When going to the field, court, or rink your dental patients most likely will be sure to have uniform, cleats/skates, and any other gear.
One piece of equipment that they should always include: a mouthguard.

When patients ask ‘Why do I need a mouthguard?’ the reason is simple: to protect teeth, jaw and gums.
Even when patients think they are playing in a “limited-contact” sport like baseball or basketball, it’s important to know that those sports are just as dangerous as, or even more so than football, because the risks for athletes include:

* full contact collisions,

  • suffering a fall during competition
  • contact from elbows, hands, arms or from flying equipment.Need a more details to share?

    Here are five reasons why your dental patients should be wearing a mouthguard for all games and practices:

  1. Prevent injuries to your teeth, jaw and gums.

As mentioned before, a mouthguard is a protective piece of equipment, just as important as a helmet or athletic supporter. There are many different ways to  sustain an orofacial injury during an athletic event; your patients shouldn’t take the risk. Don’t miss playing time because of sustaining an injury. Most boil and bite mouthguards these days are lightweight, and form fitting, so they won’t hamper the ability to play, yet provide protection to teeth, jaw and gums.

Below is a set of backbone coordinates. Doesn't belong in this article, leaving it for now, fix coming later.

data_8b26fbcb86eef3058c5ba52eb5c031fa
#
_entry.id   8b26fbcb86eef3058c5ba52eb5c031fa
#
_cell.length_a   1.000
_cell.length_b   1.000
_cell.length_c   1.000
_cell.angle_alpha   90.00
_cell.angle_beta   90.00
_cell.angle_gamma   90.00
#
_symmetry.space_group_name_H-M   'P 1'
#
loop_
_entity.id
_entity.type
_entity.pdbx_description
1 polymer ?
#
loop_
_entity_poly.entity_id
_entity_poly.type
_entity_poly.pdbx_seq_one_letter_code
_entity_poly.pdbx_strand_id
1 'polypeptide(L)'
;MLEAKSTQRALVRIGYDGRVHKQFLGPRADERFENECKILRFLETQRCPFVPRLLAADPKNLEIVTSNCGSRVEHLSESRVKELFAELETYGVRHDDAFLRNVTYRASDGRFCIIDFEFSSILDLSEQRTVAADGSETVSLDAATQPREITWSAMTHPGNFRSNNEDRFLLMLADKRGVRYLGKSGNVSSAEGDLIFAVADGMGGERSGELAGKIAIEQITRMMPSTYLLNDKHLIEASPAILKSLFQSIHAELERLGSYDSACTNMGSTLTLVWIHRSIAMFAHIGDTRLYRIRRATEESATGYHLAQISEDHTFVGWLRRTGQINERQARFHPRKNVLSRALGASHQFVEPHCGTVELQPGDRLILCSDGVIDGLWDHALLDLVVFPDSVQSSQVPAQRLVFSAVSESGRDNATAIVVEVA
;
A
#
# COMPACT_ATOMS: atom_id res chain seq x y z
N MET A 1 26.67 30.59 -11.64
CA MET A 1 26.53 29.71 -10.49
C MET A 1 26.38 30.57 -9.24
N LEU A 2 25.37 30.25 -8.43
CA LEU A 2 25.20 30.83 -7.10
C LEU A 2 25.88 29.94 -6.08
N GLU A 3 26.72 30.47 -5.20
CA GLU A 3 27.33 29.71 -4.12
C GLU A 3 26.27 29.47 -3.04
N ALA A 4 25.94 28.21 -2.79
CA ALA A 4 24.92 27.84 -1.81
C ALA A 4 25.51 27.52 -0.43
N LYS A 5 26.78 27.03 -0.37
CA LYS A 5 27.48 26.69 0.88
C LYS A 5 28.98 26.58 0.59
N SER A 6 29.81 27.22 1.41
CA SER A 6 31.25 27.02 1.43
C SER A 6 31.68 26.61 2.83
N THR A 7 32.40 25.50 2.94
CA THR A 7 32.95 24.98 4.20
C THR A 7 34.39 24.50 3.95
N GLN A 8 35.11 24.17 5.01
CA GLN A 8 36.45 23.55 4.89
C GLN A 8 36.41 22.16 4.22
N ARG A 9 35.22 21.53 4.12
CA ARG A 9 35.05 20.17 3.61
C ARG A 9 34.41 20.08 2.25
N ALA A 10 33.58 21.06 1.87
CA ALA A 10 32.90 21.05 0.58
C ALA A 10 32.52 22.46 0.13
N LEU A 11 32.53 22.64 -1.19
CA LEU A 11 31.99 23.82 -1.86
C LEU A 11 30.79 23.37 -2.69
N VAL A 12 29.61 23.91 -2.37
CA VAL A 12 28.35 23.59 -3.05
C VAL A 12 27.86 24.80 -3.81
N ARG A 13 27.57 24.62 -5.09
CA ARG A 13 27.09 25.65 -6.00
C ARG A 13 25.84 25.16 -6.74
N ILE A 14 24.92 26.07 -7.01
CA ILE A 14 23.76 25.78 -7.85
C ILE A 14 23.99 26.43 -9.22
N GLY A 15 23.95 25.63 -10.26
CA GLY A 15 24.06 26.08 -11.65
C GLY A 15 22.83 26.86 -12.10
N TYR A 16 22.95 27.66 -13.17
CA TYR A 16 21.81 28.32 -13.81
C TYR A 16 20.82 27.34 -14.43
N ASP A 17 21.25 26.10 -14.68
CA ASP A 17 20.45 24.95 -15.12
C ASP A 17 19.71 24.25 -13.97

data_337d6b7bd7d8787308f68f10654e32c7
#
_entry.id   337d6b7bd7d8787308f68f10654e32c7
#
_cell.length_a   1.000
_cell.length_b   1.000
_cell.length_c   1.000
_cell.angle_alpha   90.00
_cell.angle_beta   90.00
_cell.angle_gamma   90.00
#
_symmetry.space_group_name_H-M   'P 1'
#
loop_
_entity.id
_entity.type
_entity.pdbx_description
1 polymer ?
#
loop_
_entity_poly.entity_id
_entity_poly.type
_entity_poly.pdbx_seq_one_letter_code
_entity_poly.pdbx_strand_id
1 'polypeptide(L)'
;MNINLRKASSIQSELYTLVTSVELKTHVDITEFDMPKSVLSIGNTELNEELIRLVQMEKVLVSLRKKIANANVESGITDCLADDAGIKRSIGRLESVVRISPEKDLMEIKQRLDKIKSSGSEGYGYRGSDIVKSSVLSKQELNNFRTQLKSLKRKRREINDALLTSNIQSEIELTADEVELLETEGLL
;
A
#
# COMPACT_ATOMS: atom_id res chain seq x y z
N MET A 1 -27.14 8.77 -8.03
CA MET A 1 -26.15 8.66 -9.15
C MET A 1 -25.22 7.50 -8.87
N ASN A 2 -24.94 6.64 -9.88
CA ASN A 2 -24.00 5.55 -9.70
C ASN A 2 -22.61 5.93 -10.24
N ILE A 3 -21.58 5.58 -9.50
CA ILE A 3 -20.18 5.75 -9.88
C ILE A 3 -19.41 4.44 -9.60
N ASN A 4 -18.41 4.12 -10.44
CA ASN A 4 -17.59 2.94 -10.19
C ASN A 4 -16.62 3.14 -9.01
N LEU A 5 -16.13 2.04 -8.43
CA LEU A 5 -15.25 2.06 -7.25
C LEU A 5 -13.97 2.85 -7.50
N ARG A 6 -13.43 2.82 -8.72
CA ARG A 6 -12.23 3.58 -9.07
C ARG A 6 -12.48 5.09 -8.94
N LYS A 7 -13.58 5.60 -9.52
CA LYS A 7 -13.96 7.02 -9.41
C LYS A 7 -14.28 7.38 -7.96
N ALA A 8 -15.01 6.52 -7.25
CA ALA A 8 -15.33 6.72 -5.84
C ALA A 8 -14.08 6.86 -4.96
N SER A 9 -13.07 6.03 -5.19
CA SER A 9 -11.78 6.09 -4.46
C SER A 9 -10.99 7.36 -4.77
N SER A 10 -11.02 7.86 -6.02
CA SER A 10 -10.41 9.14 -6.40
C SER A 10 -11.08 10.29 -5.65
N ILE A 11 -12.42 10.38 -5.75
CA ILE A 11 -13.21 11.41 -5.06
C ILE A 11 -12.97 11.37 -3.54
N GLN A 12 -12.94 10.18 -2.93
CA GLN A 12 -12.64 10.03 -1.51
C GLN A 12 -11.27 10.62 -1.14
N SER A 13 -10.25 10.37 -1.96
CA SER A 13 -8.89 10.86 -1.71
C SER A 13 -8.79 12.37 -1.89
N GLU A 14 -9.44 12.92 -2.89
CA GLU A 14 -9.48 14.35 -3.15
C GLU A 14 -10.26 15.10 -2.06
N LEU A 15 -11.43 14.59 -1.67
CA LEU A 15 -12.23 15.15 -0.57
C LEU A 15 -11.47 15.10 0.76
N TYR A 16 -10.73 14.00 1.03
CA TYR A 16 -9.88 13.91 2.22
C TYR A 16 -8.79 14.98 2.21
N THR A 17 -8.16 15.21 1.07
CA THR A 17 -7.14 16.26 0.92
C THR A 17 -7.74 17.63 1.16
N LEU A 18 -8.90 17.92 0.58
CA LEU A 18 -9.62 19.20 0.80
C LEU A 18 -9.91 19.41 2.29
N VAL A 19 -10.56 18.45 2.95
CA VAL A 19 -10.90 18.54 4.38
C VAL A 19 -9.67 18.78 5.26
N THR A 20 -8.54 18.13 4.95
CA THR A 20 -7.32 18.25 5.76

1. The American Dental Association (ADA) recommends wearing a mouthguard for ALL sporting activities.

There is a reason that the ADA recommends a mouthguard and that’s because  real damage can occur by not wearing one. The statistics show that an athlete is 60 times less likely to suffer a dental injury when wearing a mouthguard versus not wearing one. That is a pretty staggering number when you think about how easy it is to pop a mouthguard in.

  1. Mouthguards are mandatory for football, hockey, lacrosse and wrestling.

If your patients play or participate in one of these sports listed above, then the decision is easy – use a mouthguard or don’t play. But a mouthguard should also be used even if it isn’t mandatory, as recommended by the ADA.

4. Sporting activities account for the greatest percentage of traumatic dental injuries in teens.

Research shows that 50% of children and teens will end up with a dental injury by the time they graduate high school. Those are not good odds. The use of a mouthguard could help reduce that number down immensely.

5. Up to 39% of all dental injuries are related to sports.

Nearly two out of every five dental injuries happen during a sanctioned sporting event, whether it is a game or practice. More than 5 million teeth are knocked out each year. And 200,000 oral injuries are prevented by wearing a mouthguard.